What other techniques did you use to differentiate between Einstein’s younger years and the bleak later days?
Aside from the difference in camera movement and lensing, we also did different color treatment in post. We stayed away from magenta and the show has a fairly cyan undertone to it, which we kept consistent. We went deeper into desaturation while still maintaining skin tones, and keeping strong on the yellow and the red channel and also introducing in terms of production design the color prime red which is a color we avoided in his younger years and really introduced as a symbol of as a symbol of Nazi Germany, and a symbol of danger, and a symbol of pressure. And we would add it very specifically in very specific scenes and have the color prime red as an accent color. So that was in addition to the camera language.
Geoffrey Rush (Albert Einstein) with Emily Watson (Elsa Einstein) in National Geographic's Genius. Photo Credit: Dustin Martincek
How did you make this story feel so modern?
That was a very intentional effort on our side. Because light was something that was so incredibly important to Einstein, we want to be mindful that in every shot light is a factor, in its presence or in its absence. That means strong highlights that are a little bit too hot to have the little flares, but also silhouettes and a lot of texture. A lot of darkness in the frame. You’re really making a commitment not to be scared of the dark and try to exercise light as a fact of, basically, the man. You will end up with quite a lot of mood and quite a lot of texture. That was a really fun opportunity to play with because we were, especially for the time period rebellious young Einstein, intentionally putting flaws in the frame but trying to keep them beautiful. I think that’s what kept the look fairly raw and fairly authentic and not too clearly polished. You very often have very beautiful soft light and room light to add separation and all the cameras are in the right spot and everything is very pleasantly exposed to the point where it is extremely easy on the eyes.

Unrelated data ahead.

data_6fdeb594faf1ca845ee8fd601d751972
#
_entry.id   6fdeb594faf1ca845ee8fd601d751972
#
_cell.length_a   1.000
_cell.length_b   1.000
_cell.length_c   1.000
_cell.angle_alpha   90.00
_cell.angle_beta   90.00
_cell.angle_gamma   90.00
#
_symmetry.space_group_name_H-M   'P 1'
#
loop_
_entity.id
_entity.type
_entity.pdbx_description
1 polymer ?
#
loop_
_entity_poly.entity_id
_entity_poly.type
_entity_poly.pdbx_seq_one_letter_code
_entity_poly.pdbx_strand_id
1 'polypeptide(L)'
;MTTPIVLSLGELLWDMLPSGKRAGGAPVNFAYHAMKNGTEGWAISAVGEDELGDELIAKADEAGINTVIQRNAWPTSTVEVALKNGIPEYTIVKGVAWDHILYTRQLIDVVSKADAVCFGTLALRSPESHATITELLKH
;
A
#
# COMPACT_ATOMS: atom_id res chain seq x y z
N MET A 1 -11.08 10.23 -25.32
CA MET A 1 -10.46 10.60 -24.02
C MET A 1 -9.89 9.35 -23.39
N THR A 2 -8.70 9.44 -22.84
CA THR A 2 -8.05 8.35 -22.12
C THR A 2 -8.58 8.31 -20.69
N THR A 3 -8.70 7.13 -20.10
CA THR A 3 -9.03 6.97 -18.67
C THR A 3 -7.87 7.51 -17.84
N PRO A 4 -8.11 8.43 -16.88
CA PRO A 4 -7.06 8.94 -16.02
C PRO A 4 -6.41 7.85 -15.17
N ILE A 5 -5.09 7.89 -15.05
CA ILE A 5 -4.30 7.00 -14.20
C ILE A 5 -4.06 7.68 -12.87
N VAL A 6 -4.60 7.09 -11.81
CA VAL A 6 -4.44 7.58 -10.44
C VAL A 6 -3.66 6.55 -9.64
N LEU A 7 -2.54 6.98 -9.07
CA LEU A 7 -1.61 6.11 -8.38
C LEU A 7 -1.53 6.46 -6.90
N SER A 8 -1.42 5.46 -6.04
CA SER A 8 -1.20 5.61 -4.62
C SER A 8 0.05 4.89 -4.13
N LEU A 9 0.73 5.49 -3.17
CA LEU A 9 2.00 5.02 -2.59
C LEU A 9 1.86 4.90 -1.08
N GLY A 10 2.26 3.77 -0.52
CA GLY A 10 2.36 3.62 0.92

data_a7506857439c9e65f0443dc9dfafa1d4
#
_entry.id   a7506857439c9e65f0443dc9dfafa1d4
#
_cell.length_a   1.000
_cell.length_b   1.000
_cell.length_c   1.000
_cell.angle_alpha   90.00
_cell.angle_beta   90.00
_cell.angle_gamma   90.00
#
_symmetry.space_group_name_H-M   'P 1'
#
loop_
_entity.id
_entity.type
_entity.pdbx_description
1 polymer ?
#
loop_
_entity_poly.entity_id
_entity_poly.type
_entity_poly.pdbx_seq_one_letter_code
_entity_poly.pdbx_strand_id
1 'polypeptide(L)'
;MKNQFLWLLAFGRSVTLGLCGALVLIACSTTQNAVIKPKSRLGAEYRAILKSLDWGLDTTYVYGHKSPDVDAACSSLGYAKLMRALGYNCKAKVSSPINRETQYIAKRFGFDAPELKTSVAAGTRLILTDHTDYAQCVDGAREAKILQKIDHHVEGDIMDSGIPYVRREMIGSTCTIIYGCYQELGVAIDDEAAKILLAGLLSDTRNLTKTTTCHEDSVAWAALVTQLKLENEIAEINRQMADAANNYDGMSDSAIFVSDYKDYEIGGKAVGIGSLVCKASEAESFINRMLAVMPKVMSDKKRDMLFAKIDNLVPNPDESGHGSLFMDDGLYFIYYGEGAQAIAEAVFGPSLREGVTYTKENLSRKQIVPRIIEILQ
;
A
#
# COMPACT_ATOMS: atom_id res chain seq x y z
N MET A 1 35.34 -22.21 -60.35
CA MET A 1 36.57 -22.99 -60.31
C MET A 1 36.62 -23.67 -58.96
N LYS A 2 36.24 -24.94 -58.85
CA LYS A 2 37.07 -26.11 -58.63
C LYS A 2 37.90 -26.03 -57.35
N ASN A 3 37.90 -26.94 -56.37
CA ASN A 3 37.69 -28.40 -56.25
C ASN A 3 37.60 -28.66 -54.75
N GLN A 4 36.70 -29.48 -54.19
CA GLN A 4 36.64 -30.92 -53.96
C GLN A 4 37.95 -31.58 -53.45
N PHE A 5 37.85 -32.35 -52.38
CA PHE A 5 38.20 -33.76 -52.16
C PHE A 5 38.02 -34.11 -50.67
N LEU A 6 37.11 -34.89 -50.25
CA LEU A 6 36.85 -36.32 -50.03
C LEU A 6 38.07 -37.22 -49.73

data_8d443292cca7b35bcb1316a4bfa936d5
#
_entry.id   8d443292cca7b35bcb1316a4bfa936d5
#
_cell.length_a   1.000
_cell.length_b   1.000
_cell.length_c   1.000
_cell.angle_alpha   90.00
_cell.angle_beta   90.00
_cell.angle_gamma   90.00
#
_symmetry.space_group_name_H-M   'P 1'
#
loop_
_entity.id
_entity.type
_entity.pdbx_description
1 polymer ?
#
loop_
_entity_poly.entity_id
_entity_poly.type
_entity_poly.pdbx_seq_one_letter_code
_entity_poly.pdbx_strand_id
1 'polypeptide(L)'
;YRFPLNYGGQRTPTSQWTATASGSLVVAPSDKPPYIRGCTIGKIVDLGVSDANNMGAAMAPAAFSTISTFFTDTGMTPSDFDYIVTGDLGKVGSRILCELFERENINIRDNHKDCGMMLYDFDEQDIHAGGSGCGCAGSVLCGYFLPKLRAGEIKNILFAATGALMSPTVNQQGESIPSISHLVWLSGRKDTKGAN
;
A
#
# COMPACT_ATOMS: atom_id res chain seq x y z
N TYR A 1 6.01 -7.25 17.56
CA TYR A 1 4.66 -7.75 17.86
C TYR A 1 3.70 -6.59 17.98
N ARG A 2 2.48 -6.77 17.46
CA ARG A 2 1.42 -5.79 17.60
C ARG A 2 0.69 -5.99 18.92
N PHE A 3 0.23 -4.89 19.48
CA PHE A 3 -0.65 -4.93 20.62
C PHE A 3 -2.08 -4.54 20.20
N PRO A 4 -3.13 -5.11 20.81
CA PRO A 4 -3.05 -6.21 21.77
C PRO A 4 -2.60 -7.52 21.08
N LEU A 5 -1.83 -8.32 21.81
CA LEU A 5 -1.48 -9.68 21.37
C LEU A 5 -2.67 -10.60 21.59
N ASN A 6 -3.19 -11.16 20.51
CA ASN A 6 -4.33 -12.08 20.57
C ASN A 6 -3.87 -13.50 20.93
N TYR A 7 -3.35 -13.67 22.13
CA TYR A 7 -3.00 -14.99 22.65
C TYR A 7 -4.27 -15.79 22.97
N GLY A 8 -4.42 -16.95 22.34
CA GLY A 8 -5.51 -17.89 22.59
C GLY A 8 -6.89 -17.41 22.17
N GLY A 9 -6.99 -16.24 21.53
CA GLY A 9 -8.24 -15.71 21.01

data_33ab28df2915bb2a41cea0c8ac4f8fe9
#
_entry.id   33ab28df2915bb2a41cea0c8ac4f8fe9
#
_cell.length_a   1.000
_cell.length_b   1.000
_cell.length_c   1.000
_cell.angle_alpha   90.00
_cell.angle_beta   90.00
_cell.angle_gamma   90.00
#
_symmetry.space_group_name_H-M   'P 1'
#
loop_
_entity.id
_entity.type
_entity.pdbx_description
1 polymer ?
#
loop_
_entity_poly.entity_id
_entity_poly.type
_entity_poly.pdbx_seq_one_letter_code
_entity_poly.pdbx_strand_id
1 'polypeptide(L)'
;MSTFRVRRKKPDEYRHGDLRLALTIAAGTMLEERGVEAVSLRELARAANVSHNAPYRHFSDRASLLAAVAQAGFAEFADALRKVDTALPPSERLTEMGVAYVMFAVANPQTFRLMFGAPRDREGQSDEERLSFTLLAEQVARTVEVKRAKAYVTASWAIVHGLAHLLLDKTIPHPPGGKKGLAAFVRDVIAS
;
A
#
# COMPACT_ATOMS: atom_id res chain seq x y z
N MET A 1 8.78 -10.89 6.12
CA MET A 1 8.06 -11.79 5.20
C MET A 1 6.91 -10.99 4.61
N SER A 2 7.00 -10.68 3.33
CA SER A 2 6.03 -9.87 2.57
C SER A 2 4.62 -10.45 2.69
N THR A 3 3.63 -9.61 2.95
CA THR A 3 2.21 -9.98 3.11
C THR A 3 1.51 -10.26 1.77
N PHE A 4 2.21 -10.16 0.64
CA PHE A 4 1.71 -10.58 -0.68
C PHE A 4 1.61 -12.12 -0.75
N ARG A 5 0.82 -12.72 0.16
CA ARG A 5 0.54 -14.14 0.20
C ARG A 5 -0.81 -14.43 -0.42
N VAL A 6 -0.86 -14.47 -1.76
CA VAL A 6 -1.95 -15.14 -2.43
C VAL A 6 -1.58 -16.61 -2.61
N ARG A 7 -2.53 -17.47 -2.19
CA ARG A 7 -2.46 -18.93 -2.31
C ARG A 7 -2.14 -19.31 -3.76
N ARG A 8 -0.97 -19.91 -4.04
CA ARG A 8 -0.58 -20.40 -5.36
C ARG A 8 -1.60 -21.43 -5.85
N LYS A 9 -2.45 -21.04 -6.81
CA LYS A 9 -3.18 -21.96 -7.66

What was your greatest challenge on set?
I remember one thing that always stood out to me was we knew we had to shoot that moment where (Philipp) Lenard was meeting Adolf Hitler. To do that kind of thing tastefully and still serve the story was challenging to figure out. How do we treat that moment? Ken Biller, who is our show runner and writer who is literally a genius himself, was directing those episodes and I loved the way he approached it. Basically, he gave Hitler no voice and he gave him no face. He put him in front of a very big window, a lot of highlight through that window. Put some atmosphere in this room, and then lighted him completely and he didn’t get to speak. So we only know it is Hitler is because of the lighting. I think it was those things where it is such an important piece of history. You have to tell a certain element of the story, but it is very interesting how do you do it justice, but be careful about it as well? I thought that was a really great solution that Ken came up with.
Featured Image: Geoffrey Rush stars as Albert Einstein in National Geographic's Genius. Photo Credit: Dustin Martincek